André was on the set of 1984’s Conan the Destroyer, making star Arnold Schwarzenegger look like an oddly puny little kid. In the film, he played Dagoth, a monstrous god of sorts that died by Conan’s sword.


In 1976, André the Giant allegedly drank 119 standard 12-ounce beers (the number varies depending on who tells the story) while visiting a pub in Pennsylvania. His hand—see it on the right—absolutely dwarfed every one of those cans.


According to his friends, André drank about 7,000 calories in alcohol per day. But while that may have seemed like an awesome party trick, it actually belied the great torture André felt just navigating everyday life. He drank, in part, to manage his pain.


Surgery scars covered André’s knees. There was so much pressure on his lower joints and extremities at all times that the wear-and-tear damage added up. He did what he could to manage that pain with surgeries and the aforementioned drinking.


Sadly, because of that pain—caused by constant pressure on his knees and lower back—André struggled to walk in his later years. He rode an ATV just to get around his property. His joints simply couldn’t take his weight much longer.


The world just couldn’t accommodate the Eighth Wonder of the World to any level of comfort. This picture showed André coping with minimal space on a 1980 public flight to Japan. He detested flying and driving. It wasn’t hard to see why.


At the end of his wrestling career, André could barely function in the ring. During his infamous Wrestlemania III match with Hulk Hogan, Hogan actually had to support his weight and prop him up at points in the match.


”There was no level of comfort” for André, said wrestling legend Jerry “The King” Lawler in a documentary focused on André’s life. “It had to be an uncomfortable life.” Even catching a New York City cab looked like an uncomfortable experience for him.


“People would not leave him alone,” said another wrestling legend, Ric Flair. He couldn’t go anywhere without being recognized. He couldn’t disguise himself. Truly, André had little opportunity for peace and comfort.


Through his pain and discomfort, though, André the Giant never failed to entertain the public with an existence seemingly ripped from the pages of French folklore. 

In January of 1993, André received a call from his family in France – his father Boris was sick, and not expected to hold on much longer. André flew home to see his father one last time. André stayed in France for the funeral and his mother’s birthday.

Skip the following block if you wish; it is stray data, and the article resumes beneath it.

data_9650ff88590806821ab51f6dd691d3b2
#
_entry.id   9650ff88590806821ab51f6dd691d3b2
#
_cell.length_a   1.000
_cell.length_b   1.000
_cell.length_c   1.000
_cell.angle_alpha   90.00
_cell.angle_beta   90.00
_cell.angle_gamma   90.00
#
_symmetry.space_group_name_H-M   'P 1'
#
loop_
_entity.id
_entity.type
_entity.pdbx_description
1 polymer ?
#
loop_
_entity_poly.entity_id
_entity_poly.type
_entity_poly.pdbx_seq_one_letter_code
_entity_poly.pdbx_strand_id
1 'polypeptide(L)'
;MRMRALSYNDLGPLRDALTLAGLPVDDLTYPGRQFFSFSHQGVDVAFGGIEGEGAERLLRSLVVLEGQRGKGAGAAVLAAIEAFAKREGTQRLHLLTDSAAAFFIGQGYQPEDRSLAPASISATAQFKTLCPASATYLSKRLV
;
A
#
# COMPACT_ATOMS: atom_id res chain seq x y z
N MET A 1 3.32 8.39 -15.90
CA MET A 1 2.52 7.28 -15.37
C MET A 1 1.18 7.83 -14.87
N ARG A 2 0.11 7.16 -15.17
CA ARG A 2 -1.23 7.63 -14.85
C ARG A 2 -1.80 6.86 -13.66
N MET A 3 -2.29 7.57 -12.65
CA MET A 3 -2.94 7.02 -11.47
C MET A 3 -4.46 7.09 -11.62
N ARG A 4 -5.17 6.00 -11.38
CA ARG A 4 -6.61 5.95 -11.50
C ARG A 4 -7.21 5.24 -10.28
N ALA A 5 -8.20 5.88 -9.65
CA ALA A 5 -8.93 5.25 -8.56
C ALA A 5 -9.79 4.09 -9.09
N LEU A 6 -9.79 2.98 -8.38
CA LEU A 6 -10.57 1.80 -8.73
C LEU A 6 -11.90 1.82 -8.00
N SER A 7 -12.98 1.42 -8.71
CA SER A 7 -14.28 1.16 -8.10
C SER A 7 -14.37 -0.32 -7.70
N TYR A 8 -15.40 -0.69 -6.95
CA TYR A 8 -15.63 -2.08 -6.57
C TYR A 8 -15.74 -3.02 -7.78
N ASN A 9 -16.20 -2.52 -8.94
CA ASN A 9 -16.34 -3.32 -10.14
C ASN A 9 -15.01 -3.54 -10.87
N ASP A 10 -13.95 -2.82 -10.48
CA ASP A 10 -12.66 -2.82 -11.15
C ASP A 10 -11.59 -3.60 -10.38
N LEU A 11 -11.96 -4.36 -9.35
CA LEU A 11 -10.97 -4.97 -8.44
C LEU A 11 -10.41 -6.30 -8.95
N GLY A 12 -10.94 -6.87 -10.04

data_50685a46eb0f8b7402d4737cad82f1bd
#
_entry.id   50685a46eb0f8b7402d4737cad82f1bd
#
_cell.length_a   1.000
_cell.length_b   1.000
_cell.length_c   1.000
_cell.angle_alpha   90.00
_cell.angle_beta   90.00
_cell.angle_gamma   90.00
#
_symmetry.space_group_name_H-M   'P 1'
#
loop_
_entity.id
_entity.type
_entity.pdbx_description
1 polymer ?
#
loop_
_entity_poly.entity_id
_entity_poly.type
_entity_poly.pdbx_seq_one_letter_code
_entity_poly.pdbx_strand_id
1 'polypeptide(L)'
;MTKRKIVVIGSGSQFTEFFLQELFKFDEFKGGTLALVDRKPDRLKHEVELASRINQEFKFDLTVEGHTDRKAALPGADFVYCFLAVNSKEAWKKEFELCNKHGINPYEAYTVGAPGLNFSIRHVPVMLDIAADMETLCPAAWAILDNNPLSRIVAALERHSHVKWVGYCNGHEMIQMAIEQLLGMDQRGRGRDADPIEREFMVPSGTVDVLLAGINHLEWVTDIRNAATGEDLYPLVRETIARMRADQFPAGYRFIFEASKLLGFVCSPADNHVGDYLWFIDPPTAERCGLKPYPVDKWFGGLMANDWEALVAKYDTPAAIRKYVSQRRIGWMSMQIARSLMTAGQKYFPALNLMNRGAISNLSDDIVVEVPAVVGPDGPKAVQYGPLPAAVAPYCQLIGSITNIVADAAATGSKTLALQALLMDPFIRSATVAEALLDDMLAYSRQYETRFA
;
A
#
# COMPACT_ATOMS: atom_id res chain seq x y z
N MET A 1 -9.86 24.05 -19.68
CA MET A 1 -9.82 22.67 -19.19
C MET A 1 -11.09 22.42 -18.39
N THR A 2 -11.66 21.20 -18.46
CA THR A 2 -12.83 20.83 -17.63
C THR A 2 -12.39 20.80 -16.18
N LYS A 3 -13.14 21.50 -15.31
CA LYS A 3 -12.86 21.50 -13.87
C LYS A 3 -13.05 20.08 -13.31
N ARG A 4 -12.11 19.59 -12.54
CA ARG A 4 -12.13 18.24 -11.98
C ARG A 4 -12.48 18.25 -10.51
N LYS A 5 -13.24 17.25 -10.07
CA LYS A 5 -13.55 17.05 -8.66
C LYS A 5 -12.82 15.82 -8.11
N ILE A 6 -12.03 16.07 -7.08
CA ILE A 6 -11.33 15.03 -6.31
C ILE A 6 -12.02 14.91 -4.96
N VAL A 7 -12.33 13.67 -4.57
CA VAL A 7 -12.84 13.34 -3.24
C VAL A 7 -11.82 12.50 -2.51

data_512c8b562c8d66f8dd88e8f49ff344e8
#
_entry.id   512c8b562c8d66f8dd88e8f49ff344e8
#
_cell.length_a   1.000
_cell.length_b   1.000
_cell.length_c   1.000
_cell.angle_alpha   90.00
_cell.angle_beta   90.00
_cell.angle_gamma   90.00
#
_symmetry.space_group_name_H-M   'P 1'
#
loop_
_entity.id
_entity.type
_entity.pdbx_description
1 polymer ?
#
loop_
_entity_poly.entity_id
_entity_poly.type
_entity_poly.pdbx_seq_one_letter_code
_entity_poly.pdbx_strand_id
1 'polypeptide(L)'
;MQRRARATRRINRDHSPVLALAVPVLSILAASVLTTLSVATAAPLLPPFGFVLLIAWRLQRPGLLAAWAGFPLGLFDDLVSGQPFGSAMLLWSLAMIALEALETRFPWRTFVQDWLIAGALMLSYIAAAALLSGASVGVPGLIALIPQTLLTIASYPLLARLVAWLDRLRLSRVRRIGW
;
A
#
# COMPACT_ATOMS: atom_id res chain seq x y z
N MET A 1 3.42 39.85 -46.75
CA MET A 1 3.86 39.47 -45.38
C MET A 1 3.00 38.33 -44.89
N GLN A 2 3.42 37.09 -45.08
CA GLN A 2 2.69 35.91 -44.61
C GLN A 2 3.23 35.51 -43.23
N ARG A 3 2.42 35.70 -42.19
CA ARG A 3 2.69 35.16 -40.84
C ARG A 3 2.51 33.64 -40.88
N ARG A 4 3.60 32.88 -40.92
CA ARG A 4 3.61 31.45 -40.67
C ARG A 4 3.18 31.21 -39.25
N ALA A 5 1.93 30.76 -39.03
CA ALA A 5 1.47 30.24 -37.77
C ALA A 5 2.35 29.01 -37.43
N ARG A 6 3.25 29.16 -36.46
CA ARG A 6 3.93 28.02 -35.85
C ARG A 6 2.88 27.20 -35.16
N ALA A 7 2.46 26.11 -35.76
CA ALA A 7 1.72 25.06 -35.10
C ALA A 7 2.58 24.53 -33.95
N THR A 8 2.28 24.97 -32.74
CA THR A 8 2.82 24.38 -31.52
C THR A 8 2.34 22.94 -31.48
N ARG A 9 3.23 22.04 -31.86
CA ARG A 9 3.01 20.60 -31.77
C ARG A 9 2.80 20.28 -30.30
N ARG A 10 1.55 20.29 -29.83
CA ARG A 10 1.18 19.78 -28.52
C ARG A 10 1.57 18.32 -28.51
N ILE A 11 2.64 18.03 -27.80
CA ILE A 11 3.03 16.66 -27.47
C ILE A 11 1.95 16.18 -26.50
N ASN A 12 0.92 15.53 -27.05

On January 26, André returned to his hometown, a tiny village northeast of Paris named Molien. He spent the day meeting with old friends, playing cards and no doubt being the larger than life entertainer on last time, albeit on a much smaller stage that usual. That night, André died of congestive heart failure in his sleep in his Paris hotel room. He was 46.

His body was flown back to America, where he was cremated. Then his ashes were interred at his ranch in rural North Carolina, where he loved to go to escape how much the world loved and hurt him. But he had ensured one, final act of kindness.

He was, even after his death on January 27, 1993, the subject of endless fascination for a public who adored him.

André the Giant was a spectacular figure who attracted attention wherever he went; it brought him fame, but unfortunately, great pain, too. His life is a reminder that even the people we think have it all are only human.

André the Giant lives on as a legend. Posthumously, the differently abled boy from a poor French farm became the first wrestler to be inducted into the WWE Hall of Fame. His likeness became a pop culture symbol on the “Obey” stencils and stickers you see everywhere in the world.

Smiling through his disability and illness, André Roussimoff gave of himself to allow the world to enjoy themselves and to be filled with wonder, no matter the cost. Through his actions and his character, he proved that size wasn’t the only thing that made him truly larger than life.


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awesome share thank u, some of the info i didn't know bout him.. :sun: